@yuichirominato 2018.11.16更新 430views

Quantum teleportation with Blueqat

Blueqat Gate

Introduction

I introduced quantum teleportation by continuous valuable programming before.

Continuous Valuable Quantum Teleportation Programming (Japanese lang)
http://blog.mdrft.com/post/208

I would like to implement quantum teleportation using Blueqat SDK on universal gate machine.

Quantum teleportation

Although it is named teleportation, it does not mean particles move instantaneously to different places in space. When observing the state of one of the two particles of quantum entanglement, the other state is confirmed instantaneously.

Quantum teleportation occurs between two particles in the quantum entanglement relationship of EPR pairs.

Quoted:https://en.wikipedia.org/wiki/Quantum_teleportation

As introduced above, quantum states can be photographed by generating quantum entanglement, measuring it, manipulating it, and manipulating the final qubits of the transfer destination with the measurement result.

Look at the circuit

First prepare the state of q0. Next, q1 and q2 make quantum entanglement. You can achieve quantum entanglement state called EPR pair by applying H gate to q1 and CNOT on q1 and q2. And it is called bell measurement, make measurements by generating tangle at q0, q1 and applying H gate to q 0. In this case, we will substitute CX / CZ circuit instead of measurement. Originally we will do the measurement instead of CX / CZ and apply X gate, Z gate.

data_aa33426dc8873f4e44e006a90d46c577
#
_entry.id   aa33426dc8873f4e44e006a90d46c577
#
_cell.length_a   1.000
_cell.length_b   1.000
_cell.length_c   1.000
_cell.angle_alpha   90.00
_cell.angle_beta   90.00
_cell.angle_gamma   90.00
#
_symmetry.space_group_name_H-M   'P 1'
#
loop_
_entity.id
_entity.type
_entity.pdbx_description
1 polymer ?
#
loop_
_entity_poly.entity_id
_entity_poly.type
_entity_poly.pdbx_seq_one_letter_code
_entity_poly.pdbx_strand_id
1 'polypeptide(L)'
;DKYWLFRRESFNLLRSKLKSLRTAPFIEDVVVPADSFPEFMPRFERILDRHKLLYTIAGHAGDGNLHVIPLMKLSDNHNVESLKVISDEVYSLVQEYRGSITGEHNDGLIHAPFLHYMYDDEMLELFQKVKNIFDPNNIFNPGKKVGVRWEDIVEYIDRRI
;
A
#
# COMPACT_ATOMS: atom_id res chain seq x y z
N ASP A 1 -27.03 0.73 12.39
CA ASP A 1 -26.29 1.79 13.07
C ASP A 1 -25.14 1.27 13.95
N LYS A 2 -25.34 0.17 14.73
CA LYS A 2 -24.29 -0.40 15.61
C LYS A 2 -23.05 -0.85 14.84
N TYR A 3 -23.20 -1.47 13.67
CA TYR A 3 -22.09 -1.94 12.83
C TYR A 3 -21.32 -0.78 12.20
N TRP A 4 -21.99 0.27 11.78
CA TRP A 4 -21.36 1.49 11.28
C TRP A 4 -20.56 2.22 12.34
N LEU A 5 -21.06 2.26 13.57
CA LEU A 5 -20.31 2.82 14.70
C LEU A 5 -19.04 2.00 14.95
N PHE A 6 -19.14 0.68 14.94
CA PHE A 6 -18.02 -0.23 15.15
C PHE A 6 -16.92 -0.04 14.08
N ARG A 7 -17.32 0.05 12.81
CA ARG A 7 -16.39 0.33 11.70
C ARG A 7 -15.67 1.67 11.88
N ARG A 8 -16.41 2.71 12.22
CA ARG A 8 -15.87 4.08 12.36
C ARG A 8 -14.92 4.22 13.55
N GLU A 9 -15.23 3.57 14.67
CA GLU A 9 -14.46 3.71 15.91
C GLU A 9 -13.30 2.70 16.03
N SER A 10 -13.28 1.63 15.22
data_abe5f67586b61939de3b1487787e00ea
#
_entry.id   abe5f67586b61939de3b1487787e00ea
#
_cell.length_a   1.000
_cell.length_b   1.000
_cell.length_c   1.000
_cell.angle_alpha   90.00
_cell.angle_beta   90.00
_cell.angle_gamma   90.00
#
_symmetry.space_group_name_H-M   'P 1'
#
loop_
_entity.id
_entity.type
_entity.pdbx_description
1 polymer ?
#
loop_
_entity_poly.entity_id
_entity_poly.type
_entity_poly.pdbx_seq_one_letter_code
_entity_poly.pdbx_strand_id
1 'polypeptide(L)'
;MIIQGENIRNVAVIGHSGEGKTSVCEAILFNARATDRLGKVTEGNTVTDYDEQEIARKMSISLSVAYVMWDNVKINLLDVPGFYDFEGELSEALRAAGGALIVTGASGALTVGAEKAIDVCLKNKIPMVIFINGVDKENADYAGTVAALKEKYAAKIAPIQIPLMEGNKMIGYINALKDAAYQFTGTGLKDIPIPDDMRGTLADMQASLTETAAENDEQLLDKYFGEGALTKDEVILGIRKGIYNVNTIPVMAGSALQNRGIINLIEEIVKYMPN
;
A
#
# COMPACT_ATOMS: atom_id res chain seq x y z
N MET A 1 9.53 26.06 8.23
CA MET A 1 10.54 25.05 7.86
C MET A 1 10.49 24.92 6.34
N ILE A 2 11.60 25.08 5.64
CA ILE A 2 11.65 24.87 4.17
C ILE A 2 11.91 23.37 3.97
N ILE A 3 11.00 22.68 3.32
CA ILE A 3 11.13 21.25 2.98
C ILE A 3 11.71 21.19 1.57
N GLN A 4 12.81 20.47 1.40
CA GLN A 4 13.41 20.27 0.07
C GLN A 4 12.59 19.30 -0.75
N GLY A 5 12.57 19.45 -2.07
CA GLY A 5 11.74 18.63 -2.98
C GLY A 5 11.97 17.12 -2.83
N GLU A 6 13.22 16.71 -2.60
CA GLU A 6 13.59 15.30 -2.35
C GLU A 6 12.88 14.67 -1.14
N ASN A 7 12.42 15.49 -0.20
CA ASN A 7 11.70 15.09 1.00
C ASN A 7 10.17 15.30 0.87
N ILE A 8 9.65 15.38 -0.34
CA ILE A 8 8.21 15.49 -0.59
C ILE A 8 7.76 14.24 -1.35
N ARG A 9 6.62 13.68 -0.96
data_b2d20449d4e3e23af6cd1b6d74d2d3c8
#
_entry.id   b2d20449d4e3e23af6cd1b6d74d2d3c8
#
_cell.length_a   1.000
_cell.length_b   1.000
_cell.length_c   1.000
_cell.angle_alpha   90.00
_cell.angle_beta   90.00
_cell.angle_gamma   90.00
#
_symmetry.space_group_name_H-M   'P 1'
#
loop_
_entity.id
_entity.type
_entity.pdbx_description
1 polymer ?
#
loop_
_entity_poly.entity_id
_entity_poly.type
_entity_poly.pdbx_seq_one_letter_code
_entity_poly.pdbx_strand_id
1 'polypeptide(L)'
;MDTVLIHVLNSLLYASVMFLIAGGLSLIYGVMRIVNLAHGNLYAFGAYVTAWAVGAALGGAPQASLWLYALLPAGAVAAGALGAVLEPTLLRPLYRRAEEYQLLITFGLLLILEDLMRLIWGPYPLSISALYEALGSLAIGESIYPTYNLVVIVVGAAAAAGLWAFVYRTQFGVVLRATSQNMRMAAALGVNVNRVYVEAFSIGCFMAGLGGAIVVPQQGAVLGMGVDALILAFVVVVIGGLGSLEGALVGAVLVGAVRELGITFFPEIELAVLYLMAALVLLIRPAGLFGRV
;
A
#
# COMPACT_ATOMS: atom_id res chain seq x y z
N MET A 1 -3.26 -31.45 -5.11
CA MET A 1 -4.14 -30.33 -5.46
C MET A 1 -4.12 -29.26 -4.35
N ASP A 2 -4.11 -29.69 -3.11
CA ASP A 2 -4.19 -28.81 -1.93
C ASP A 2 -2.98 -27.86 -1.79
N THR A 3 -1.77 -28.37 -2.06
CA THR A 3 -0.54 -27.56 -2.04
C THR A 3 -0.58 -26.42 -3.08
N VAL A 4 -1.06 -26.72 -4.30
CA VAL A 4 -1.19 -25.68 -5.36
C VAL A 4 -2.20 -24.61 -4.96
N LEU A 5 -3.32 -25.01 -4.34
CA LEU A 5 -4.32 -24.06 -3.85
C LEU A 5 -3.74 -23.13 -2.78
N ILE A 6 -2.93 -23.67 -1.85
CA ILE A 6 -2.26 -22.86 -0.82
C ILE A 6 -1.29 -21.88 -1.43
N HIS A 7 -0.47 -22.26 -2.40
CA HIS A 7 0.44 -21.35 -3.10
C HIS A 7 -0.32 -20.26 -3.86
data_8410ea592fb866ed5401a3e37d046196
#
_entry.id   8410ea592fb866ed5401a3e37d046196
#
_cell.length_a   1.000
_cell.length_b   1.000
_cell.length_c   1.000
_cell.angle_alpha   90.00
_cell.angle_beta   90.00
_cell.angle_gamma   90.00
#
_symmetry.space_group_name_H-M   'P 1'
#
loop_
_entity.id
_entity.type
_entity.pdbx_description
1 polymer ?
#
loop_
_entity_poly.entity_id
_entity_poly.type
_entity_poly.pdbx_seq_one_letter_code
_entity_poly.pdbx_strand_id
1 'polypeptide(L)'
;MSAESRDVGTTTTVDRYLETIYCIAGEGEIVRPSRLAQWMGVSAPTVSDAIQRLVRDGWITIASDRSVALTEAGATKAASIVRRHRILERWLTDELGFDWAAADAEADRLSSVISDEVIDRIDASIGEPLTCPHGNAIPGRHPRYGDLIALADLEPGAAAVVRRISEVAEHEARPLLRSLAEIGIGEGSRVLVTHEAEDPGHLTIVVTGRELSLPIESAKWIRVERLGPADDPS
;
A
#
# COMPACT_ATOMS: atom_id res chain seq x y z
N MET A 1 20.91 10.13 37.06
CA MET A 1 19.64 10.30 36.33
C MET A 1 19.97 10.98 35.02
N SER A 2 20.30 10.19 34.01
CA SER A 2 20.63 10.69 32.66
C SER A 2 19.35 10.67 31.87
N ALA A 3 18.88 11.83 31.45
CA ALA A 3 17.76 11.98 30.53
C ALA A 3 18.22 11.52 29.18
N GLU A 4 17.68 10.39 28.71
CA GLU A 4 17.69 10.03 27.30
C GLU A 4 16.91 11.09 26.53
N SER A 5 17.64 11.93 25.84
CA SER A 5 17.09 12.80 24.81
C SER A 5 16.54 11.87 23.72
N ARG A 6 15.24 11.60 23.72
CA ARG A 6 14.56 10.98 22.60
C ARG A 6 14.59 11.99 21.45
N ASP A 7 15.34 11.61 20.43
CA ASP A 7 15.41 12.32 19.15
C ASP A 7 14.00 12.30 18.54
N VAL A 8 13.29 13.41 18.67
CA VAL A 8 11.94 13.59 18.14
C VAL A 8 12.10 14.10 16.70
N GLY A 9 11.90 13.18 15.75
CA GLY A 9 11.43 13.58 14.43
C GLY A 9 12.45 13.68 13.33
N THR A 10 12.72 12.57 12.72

q0 -?-----*-H-----*-------
q1 ---H-*-X---*---|-------
q2 -----X-----X-H-X-H-----

Blueqat code is,


from blueqat import Circuit
import math

#quantum teleportation circuit
Circuit().h[1].cx[1,2].cx[0,1].h[0].cx[1,2].h[2].cx[0,2].h[2]

Let’s prepare |0> and try the circuit


for i in range(20): 
    c = Circuit().h[1].cx[1,2].cx[0,1].h[0].cx[1,2].h[2].cx[0,2].h[2].m[:] 
    c.run() 
    print(c.last_result()) 

(0, 0, 0)
(0, 1, 0)
(0, 1, 0)
(1, 1, 0)
(0, 1, 0)
(0, 0, 0)
(0, 0, 0)
(0, 1, 0)
(0, 0, 0)
(1, 1, 0)
(0, 1, 0)
(0, 1, 0)
(1, 0, 0)
(1, 1, 0)
(1, 0, 0)
(1, 0, 0)
(0, 1, 0)
(1, 1, 0)
(1, 0, 0)
(1, 1, 0)

We succeded to transfer the state of first qubit to the third qubit.

And next we try |1>


for i in range(20): 
    c = Circuit().x[0].h[1].cx[1,2].cx[0,1].h[0].cx[1,2].h[2].cx[0,2].h[2].m[:] 
    c.run() 
    print(c.last_result()) 

(1, 1, 1)
(0, 0, 1)
(0, 1, 1)
(1, 0, 1)
(1, 0, 1)
(1, 1, 1)
(1, 1, 1)
(0, 1, 1)
(1, 0, 1)
(0, 1, 1)
(1, 1, 1)
(1, 0, 1)
(1, 1, 1)
(1, 1, 1)
(1, 0, 1)
(0, 1, 1)
(0, 1, 1)
(1, 1, 1)
(0, 1, 1)
(1, 0, 1)

And finally try on superposition of 0 and 1.


for i in range(20): 
    c = Circuit().h[0].h[1].cx[1,2].cx[0,1].h[0].cx[1,2].h[2].cx[0,2].h[2].m[:] 
    c.run() 
    print(c.last_result())
                                                                                                          
(1, 1, 0)
(0, 1, 0)
(0, 0, 1)
(0, 1, 1)
(1, 1, 1)
(0, 1, 1)
(1, 1, 0)
(1, 1, 0)
(1, 0, 0)
(0, 0, 0)
(1, 0, 1)
(0, 1, 0)
(1, 0, 1)
(1, 0, 0)
(0, 0, 1)
(1, 1, 0)
(0, 1, 0)
(1, 1, 0)
(0, 0, 1)
(0, 0, 1)

The overlayed state has shifted so that 0 and 1 come to q2 in about half probability.

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